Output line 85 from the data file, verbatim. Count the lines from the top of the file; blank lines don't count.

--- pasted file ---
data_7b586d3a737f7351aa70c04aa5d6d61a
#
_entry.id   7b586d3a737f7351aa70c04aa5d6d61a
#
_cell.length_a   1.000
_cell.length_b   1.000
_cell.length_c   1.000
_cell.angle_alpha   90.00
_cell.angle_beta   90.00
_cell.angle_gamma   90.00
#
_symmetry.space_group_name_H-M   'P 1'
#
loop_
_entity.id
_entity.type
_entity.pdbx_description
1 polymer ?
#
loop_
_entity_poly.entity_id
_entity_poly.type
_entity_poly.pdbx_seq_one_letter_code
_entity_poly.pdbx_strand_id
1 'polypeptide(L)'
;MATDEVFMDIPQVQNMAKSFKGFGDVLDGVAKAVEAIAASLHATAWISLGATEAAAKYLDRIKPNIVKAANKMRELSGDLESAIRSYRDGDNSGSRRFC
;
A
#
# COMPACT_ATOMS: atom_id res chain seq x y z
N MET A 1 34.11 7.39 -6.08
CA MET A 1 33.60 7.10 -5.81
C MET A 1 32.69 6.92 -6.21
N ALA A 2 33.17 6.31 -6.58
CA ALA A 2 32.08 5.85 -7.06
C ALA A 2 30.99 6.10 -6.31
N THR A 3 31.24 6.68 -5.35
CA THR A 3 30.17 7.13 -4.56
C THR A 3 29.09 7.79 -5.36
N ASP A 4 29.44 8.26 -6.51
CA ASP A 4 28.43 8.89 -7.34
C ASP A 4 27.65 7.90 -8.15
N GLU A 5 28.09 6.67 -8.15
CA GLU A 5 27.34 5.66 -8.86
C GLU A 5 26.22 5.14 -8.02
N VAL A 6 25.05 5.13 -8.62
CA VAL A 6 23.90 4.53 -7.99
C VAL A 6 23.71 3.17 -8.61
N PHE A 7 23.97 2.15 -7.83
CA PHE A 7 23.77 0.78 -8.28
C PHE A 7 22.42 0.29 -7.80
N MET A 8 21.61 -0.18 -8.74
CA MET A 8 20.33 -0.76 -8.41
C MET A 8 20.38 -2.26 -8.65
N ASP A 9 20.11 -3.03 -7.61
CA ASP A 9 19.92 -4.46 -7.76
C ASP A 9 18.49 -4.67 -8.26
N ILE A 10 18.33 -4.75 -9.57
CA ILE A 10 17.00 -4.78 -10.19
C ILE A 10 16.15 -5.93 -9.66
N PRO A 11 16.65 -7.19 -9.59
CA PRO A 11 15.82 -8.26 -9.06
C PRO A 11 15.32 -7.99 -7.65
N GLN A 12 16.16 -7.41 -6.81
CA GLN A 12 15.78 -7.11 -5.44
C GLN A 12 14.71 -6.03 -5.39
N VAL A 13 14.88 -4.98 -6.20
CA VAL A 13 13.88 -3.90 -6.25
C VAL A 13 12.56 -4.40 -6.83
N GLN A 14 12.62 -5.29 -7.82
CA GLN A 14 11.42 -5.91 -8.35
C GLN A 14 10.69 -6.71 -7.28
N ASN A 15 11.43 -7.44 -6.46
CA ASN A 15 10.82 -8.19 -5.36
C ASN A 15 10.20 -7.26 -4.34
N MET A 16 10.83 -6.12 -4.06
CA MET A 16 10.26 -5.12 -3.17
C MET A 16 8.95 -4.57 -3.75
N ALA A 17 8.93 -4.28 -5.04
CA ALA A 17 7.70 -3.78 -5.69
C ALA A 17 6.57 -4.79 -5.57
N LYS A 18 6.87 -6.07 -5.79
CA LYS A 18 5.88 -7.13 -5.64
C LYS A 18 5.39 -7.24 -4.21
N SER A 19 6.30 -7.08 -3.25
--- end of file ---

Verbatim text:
N SER A 19 6.30 -7.08 -3.25